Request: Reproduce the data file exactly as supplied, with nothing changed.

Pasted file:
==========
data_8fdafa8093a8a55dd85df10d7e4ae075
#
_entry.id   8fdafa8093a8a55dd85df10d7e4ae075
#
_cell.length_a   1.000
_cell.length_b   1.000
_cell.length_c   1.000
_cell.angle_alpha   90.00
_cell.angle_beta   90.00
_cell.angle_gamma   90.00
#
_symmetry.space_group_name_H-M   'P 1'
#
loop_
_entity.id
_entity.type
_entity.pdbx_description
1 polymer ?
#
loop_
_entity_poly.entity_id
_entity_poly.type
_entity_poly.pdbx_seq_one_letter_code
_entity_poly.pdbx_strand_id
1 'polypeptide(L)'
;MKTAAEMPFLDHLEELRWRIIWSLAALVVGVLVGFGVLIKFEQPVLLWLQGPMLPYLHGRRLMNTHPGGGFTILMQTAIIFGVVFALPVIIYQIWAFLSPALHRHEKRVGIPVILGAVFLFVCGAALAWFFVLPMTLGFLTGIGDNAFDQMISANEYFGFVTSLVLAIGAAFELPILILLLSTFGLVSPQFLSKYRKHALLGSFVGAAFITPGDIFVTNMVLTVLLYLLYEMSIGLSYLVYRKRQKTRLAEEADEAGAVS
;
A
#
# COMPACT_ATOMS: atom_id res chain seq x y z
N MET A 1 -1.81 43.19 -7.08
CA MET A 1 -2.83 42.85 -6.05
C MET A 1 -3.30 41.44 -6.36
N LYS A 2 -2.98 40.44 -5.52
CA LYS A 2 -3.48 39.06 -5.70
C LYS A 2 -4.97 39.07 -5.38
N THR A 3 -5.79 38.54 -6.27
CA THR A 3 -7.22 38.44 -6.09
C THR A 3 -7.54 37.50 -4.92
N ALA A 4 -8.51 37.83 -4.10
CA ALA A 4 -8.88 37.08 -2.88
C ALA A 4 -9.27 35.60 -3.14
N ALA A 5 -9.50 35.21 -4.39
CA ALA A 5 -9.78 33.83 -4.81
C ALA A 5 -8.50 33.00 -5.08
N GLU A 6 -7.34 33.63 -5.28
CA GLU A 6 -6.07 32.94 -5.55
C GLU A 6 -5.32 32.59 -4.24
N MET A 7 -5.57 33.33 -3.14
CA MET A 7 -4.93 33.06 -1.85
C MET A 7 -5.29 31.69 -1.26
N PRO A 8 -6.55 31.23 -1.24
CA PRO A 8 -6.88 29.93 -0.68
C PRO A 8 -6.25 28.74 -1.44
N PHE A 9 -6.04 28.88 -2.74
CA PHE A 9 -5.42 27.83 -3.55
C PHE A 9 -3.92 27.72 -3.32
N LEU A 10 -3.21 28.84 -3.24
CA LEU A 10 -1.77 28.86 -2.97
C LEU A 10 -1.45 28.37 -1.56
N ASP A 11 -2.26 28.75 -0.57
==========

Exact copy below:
data_8fdafa8093a8a55dd85df10d7e4ae075
#
_entry.id   8fdafa8093a8a55dd85df10d7e4ae075
#
_cell.length_a   1.000
_cell.length_b   1.000
_cell.length_c   1.000
_cell.angle_alpha   90.00
_cell.angle_beta   90.00
_cell.angle_gamma   90.00
#
_symmetry.space_group_name_H-M   'P 1'
#
loop_
_entity.id
_entity.type
_entity.pdbx_description
1 polymer ?
#
loop_
_entity_poly.entity_id
_entity_poly.type
_entity_poly.pdbx_seq_one_letter_code
_entity_poly.pdbx_strand_id
1 'polypeptide(L)'
;MKTAAEMPFLDHLEELRWRIIWSLAALVVGVLVGFGVLIKFEQPVLLWLQGPMLPYLHGRRLMNTHPGGGFTILMQTAIIFGVVFALPVIIYQIWAFLSPALHRHEKRVGIPVILGAVFLFVCGAALAWFFVLPMTLGFLTGIGDNAFDQMISANEYFGFVTSLVLAIGAAFELPILILLLSTFGLVSPQFLSKYRKHALLGSFVGAAFITPGDIFVTNMVLTVLLYLLYEMSIGLSYLVYRKRQKTRLAEEADEAGAVS
;
A
#
# COMPACT_ATOMS: atom_id res chain seq x y z
N MET A 1 -1.81 43.19 -7.08
CA MET A 1 -2.83 42.85 -6.05
C MET A 1 -3.30 41.44 -6.36
N LYS A 2 -2.98 40.44 -5.52
CA LYS A 2 -3.48 39.06 -5.70
C LYS A 2 -4.97 39.07 -5.38
N THR A 3 -5.79 38.54 -6.27
CA THR A 3 -7.22 38.44 -6.09
C THR A 3 -7.54 37.50 -4.92
N ALA A 4 -8.51 37.83 -4.10
CA ALA A 4 -8.88 37.08 -2.88
C ALA A 4 -9.27 35.60 -3.14
N ALA A 5 -9.50 35.21 -4.39
CA ALA A 5 -9.78 33.83 -4.81
C ALA A 5 -8.50 33.00 -5.08
N GLU A 6 -7.34 33.63 -5.28
CA GLU A 6 -6.07 32.94 -5.55
C GLU A 6 -5.32 32.59 -4.24
N MET A 7 -5.57 33.33 -3.14
CA MET A 7 -4.93 33.06 -1.85
C MET A 7 -5.29 31.69 -1.26
N PRO A 8 -6.55 31.23 -1.24
CA PRO A 8 -6.88 29.93 -0.68
C PRO A 8 -6.25 28.74 -1.44
N PHE A 9 -6.04 28.88 -2.74
CA PHE A 9 -5.42 27.83 -3.55
C PHE A 9 -3.92 27.72 -3.32
N LEU A 10 -3.21 28.84 -3.24
CA LEU A 10 -1.77 28.86 -2.97
C LEU A 10 -1.45 28.37 -1.56
N ASP A 11 -2.26 28.75 -0.57